In discussions about the infamous goto statement, people frequently point out that it's okay to use goto for error handling. The argument usually goes that without goto, you'd have to repeat your error handling code for each and every error condition that can occur, which would suck more than using goto. Both is wrong.
I'm currently debugging a little server I've written, and I wanted to see what happens if thousands of clients connect to it at once. I've also written a little client app that I can run pretty easily, both in Python. But how do I run it a thousand times in parallel while still keeping control in case they go rogue in some way?
I finally found a nice project that would give all my playing around with Arduino some focus. I've moved from standard boards to breadboard a while ago and I have a whole bunch of 'em, but didn't really know what to do with them. First and foremost, I didn't have an easy way to build a network of Arduinos -- and there's only so much to be done with a single one that can't really communicate to the outside world.
Fortunately, my employer is a company that builds embedded devices connected to a CAN Bus, and I decided to try and build one for myself. Such a network would then allow for a much wider range of interesting things to do. For starters, I'm going to control a Lego train — and I can even use my power supply for that!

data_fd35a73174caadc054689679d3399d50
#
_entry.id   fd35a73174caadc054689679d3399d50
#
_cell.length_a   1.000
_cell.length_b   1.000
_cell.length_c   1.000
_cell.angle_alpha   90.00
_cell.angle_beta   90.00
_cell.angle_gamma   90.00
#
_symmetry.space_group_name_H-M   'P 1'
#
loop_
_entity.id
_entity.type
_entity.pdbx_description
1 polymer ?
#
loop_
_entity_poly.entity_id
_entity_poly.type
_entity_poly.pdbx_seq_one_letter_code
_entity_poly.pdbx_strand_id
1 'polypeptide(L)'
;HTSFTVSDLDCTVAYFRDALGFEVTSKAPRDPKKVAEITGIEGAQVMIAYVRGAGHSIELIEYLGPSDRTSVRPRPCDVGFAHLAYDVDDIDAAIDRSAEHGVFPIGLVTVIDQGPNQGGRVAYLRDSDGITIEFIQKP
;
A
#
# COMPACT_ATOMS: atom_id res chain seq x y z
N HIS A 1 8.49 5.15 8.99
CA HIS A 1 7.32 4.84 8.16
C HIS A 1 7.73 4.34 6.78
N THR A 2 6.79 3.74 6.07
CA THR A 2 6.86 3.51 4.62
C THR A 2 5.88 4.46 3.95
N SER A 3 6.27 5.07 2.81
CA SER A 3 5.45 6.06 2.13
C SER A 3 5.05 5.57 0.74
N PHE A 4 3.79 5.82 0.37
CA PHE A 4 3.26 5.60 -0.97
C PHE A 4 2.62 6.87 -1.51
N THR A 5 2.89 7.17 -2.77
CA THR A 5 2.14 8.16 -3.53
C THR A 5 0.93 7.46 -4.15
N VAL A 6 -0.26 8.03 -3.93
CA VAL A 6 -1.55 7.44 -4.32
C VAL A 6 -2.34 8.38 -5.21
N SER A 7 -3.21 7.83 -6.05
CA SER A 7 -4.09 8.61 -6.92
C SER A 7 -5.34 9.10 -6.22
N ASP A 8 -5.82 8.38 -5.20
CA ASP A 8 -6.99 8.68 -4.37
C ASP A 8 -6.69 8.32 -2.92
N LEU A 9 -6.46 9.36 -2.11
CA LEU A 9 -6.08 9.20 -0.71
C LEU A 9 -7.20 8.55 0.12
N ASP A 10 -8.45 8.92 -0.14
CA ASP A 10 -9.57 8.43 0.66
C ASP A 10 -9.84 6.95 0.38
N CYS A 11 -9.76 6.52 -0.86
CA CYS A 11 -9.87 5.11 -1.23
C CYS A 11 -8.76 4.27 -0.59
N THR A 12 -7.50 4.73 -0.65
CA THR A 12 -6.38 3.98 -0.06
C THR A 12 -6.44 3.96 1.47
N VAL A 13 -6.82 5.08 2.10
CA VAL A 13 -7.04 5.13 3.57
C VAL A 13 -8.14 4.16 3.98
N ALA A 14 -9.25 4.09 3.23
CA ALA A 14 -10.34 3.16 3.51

So that's the idea. However, the "real" CAN bus seems to require a more complex hardware setup than seemed practical for reproducing across a set of breadboards, so I tried to find a way around that. The result: The Poor Man's CAN bus!
If you're running a VM cluster and regularly deploying new VMs, you'll have noticed that using a base image to build new VMs upon is just a fucking pain in the ass. It is indeed such a huge pain in the ass, that I had to spell this out three times in two sentences, just to clarify how much of a pain in the ass this is. Because you'll build the image, deploy it three times and notice that there's something you fucked up, that you'd like to change, and that gleefully involves just doing the whole thing over without fucking up anything else. Hence, you'll live with the buggy piece of crap because that's still easier than rebuilding the whole thing from scratch and you've got shit to do. At least, that's what I did. Until I got fed up with it and started building vmaker to get rid of the pain.
I finally got around to completing my power supply.
Yesterday evening, I enjoyed a nice game of Dishonored 2. After dealing with the Crown Killer in a non-lethal and somewhat stealthy way, I shut off my PC, went to sleep, and set to continue my endeavour tonight. When I started my PC and fired up Dishonored again, my PC completely froze. I hit the reset button, started Task Manager before starting Dishonored, and I discovered that Steam chose to completely smash my harddrive to pieces. Here's what I saw.
Dear future self, this is a little copy-and-paste tutorial on how to get postgres replication running using repmgr.
If you're working with Ceph, you'll find yourself updating the CRUSH map sooner or later. For that, you regularly need to get the current map, decompile it, edit it, comile it and upload it again. Here's a little script that makes this easier.